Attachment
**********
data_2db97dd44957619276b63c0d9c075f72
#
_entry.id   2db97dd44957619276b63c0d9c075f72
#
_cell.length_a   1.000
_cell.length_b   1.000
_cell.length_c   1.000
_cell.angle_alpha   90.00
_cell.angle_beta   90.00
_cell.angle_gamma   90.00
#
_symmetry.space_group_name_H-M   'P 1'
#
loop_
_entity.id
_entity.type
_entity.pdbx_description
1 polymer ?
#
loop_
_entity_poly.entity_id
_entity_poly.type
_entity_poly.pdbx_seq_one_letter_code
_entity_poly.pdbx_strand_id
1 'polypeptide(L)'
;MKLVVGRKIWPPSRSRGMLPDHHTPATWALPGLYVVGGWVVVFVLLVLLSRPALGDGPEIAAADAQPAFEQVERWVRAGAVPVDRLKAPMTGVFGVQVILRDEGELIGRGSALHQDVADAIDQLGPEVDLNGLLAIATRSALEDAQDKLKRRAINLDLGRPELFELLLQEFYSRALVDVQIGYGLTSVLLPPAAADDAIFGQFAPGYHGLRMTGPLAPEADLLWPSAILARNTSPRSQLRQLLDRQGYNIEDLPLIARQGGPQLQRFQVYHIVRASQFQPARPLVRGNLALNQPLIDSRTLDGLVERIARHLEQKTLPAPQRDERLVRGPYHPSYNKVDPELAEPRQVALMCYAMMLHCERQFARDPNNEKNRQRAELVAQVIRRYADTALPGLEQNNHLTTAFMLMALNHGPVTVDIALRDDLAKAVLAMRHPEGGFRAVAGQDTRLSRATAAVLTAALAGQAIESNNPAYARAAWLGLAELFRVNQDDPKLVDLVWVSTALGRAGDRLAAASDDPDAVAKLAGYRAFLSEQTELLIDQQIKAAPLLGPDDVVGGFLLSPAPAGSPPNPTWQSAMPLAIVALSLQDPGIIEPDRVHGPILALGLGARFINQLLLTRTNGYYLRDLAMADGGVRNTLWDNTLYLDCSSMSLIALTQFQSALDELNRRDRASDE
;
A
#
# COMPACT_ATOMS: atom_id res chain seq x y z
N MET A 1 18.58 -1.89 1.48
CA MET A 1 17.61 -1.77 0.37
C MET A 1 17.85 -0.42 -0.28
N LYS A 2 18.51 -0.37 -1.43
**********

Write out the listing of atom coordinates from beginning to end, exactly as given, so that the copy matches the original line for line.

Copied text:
data_2db97dd44957619276b63c0d9c075f72
#
_entry.id   2db97dd44957619276b63c0d9c075f72
#
_cell.length_a   1.000
_cell.length_b   1.000
_cell.length_c   1.000
_cell.angle_alpha   90.00
_cell.angle_beta   90.00
_cell.angle_gamma   90.00
#
_symmetry.space_group_name_H-M   'P 1'
#
loop_
_entity.id
_entity.type
_entity.pdbx_description
1 polymer ?
#
loop_
_entity_poly.entity_id
_entity_poly.type
_entity_poly.pdbx_seq_one_letter_code
_entity_poly.pdbx_strand_id
1 'polypeptide(L)'
;MKLVVGRKIWPPSRSRGMLPDHHTPATWALPGLYVVGGWVVVFVLLVLLSRPALGDGPEIAAADAQPAFEQVERWVRAGAVPVDRLKAPMTGVFGVQVILRDEGELIGRGSALHQDVADAIDQLGPEVDLNGLLAIATRSALEDAQDKLKRRAINLDLGRPELFELLLQEFYSRALVDVQIGYGLTSVLLPPAAADDAIFGQFAPGYHGLRMTGPLAPEADLLWPSAILARNTSPRSQLRQLLDRQGYNIEDLPLIARQGGPQLQRFQVYHIVRASQFQPARPLVRGNLALNQPLIDSRTLDGLVERIARHLEQKTLPAPQRDERLVRGPYHPSYNKVDPELAEPRQVALMCYAMMLHCERQFARDPNNEKNRQRAELVAQVIRRYADTALPGLEQNNHLTTAFMLMALNHGPVTVDIALRDDLAKAVLAMRHPEGGFRAVAGQDTRLSRATAAVLTAALAGQAIESNNPAYARAAWLGLAELFRVNQDDPKLVDLVWVSTALGRAGDRLAAASDDPDAVAKLAGYRAFLSEQTELLIDQQIKAAPLLGPDDVVGGFLLSPAPAGSPPNPTWQSAMPLAIVALSLQDPGIIEPDRVHGPILALGLGARFINQLLLTRTNGYYLRDLAMADGGVRNTLWDNTLYLDCSSMSLIALTQFQSALDELNRRDRASDE
;
A
#
# COMPACT_ATOMS: atom_id res chain seq x y z
N MET A 1 18.58 -1.89 1.48
CA MET A 1 17.61 -1.77 0.37
C MET A 1 17.85 -0.42 -0.28
N LYS A 2 18.51 -0.37 -1.43